On paper, Richard Linklater’s Before Sunset sounds like a horrific idea. A sequel to Before Sunrise, a little seen 1995 romance of strangers meeting on a train set nine years later just screams of being the very epitome of pointless, no chance at all the movie could be a success. Not only were those preconceptions spectacularly wrong, the director’s reuniting of Ethan Hawke and Julie Delpy is one of the most sublime treatises on romance and relationships I’ve ever seen. Not just a bunch of talk, there is real emotion here, real weight to the unfulfilled passions passing between the two protagonists. This movie raises the spirits to an almost unheard of high, and even though love can’t help but remain unrequited the hope for it to keep blossoming in the future is unavoidably palpable.


Ethan Hawke and Julie Delpy in Warner Independent's Before Sunset


5. The Lives of Others (2007)

There is something frighteningly profound in the sight of a driven and obsessed Ulrich Mühe sitting in a small room listening to the myriad of conversations taking place in the home of Sebastian Koch. While sharing nary a scene, the emotions passing between these two actors is haunting and frightening, the thought that what was taking place in East Berlin during the height of the Cold War could be happening again here on our shores one difficult to shake. Director Florian Henckel von Donnersmarck weaves an intensely intricate web of deceit, betrayal, heartbreak and salvation, the resulting drama so stirring I get sweaty palms just thinking about it.


Ulrich Mühe in Sony Pictures Classics' The Lives of Others


4. Almost Famous (2000)

Cameron Crowe has long been one of my favorite directors, his Say Anything one of the purest and more heartfelt love stories I’ve ever had the pleasure to discover. But as much as I’ve enjoyed all of his films (including Vanilla Sky and Elizabethtown) it is the maestro’s Almost Famous that holds the biggest space in my heart. This soaring tribute to youth, literature and Rock and Roll hits me like a happily poisonous arrow to my heart. The film wrecks me whole (and I mean that as a compliment), so much of it speaking so clearly to me I still can’t believe it didn’t meet with greater box office and Oscar success.


Patrick Fugit and Kate Hudson in DreamWorks' Almost Famous


3. Eternal Sunshine of the Spotless Mind (2004)

There is something about Charlie Kaufman and Michel Gondry’s spectacle of heartbreak and romance that constantly fascinates me. Sure the film is a visual marvel, its shattering mindscape of trying to remember what you’ve asked to forget a truly unforgettable facet impossible to ignore. But for me, as wild, whimsical and out of this world unusual as all of that is, it is the poignant story of Kate Winslet and Jim Carrey getting and losing (and maybe getting again) love that makes it an instant classic. Their relationship is filled with wounds and warts, laughter and light, hardships and hard knocks, the core of it built on a foundation of friendship that continues to blossom even when the cerebral bloom has been surgically removed.


Jim Carrey and Kate Winslet in Focus Features' Eternal Sunshine of the Spotless Mind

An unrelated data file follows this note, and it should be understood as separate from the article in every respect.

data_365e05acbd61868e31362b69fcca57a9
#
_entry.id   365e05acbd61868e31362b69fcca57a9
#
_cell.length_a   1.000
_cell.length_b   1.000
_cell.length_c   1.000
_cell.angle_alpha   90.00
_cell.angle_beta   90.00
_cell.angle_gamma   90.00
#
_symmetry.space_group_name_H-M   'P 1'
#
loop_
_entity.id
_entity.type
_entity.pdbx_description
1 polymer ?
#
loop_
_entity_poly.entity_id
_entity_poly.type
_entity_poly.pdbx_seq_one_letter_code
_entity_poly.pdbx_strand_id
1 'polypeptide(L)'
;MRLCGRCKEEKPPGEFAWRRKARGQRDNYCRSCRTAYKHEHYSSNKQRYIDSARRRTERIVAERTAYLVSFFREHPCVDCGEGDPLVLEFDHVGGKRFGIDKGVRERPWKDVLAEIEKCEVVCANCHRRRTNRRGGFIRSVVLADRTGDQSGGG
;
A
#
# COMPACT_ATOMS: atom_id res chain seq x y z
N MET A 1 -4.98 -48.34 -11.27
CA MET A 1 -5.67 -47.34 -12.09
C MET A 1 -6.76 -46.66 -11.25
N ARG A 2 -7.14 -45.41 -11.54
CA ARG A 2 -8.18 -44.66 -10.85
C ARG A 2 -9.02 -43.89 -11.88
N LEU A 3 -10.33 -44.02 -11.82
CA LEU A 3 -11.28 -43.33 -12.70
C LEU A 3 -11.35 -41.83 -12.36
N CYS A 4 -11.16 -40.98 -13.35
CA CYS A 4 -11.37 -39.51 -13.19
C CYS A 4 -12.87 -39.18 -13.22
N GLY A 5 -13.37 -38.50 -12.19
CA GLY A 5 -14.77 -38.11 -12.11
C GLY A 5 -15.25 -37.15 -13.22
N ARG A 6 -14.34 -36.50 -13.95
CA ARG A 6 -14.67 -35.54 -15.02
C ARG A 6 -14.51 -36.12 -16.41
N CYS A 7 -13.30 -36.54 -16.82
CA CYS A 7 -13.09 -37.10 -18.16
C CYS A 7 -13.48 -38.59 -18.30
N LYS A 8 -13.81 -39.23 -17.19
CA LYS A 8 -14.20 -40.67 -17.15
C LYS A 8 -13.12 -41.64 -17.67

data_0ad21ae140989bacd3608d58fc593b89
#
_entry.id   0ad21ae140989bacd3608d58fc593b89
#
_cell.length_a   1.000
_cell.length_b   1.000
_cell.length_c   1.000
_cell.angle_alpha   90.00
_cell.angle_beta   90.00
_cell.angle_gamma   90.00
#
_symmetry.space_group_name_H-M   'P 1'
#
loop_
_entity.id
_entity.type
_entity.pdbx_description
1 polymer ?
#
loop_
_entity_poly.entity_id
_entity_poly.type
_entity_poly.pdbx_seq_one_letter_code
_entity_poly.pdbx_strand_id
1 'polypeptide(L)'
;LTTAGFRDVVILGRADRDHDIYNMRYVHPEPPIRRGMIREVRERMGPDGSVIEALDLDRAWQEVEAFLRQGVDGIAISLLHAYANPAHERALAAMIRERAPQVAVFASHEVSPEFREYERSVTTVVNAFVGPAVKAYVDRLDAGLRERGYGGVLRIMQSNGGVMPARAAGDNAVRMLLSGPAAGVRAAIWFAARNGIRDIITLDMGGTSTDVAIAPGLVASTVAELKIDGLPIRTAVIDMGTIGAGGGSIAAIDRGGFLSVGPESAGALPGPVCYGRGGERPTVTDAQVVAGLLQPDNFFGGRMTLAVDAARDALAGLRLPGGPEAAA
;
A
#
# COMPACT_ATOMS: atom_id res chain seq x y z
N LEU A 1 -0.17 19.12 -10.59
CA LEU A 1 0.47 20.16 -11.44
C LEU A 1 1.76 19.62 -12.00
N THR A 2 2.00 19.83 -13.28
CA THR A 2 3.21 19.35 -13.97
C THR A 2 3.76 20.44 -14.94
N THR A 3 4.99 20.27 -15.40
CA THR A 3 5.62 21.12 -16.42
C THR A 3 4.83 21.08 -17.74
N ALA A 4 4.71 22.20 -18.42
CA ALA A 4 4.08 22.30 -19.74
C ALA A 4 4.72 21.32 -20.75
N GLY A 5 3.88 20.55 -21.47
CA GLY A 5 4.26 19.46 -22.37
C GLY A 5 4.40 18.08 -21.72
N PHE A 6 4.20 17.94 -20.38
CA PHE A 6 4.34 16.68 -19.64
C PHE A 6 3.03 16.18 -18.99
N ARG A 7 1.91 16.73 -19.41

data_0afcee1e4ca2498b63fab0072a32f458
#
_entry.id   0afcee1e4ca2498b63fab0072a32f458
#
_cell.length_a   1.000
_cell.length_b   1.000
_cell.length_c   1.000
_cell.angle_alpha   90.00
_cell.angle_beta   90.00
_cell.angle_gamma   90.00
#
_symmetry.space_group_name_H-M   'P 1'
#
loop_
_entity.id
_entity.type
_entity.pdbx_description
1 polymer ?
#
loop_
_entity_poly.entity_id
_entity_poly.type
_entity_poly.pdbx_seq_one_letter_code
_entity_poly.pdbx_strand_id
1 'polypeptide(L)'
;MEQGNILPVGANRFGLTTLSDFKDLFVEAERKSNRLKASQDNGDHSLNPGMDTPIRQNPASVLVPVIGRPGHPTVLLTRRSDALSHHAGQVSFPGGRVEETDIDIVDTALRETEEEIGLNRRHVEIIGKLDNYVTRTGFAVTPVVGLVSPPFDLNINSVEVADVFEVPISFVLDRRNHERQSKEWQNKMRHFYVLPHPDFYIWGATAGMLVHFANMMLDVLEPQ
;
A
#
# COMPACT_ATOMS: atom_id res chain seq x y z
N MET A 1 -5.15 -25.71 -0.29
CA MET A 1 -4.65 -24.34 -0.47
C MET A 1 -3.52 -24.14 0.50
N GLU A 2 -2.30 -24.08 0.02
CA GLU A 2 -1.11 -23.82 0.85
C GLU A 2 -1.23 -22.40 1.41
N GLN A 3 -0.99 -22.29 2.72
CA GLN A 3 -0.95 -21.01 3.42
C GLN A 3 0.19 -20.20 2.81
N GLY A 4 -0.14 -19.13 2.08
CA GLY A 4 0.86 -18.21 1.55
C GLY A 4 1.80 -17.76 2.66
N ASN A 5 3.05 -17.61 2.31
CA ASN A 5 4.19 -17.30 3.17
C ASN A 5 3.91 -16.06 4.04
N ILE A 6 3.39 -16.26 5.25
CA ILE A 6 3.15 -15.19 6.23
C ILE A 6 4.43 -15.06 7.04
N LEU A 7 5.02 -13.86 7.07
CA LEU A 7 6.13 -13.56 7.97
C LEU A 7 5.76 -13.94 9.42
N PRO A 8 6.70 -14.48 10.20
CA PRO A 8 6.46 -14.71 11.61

2. Master and Commander: The Far Side of the World (2003)

The opening images of director Peter Weir’s naval masterpiece slam into you like a wave crashing into the shore. As Capt. Jack Aubrey’s ship emerges from a fog I knew right away I was watching something extraordinary, something more than just a simple clash of Napoleonic War titans played out on the high seas. While battle and warfare are always a constant thread, it is the relationships between men – both those in command and those swabbing the decks on all fours – that makes this film so unforgettable. At its core is Russell Crowe as Aubrey and Paul Bettany as Dr. Maturin, two men continually at odds over the human condition yet of the same mind as it pertains to the value of their friendship. Weir shows himself again to be a filmmaker who refuses to bow to convention, his fusing of Patrick O'Brian best sellers a soaring testament to valor, honor and compassion sure to stand the test of time.


The battle is joined in 20th Century Fox's Master and Commander: The Far Side of the World


1. Once (2007)

For those who know me or have read my recaps and reviews over the past couple of years my placement of Once in the number one slot should come as no surprise. For everyone else, few moments in the movie theater have ever equaled the sense of utter joy and revelation I felt watching the end credits of writer/director John Carney’s musically euphoric work of art. An unrequited love story that makes my heart soar to unimaginable heights, this is a film I can put in the DVD player and let run for an entire day without stopping. Its simple story of a busker (Glen Hansard) and piano playing immigrant (Markéta Irglová) making music while also changing one another’s lives speaks to the very center of my soul, and if I could only see one movie ever again this might be the very one I’d choose.


Glen Hansard and Markéta Irglová make beautiful music in Fox Searchlight's Once


[50 - 41], [40 - 31], [30 - 21], [20 - 11]



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Article posted on Jan 14, 2010 | Share this article | Top of Page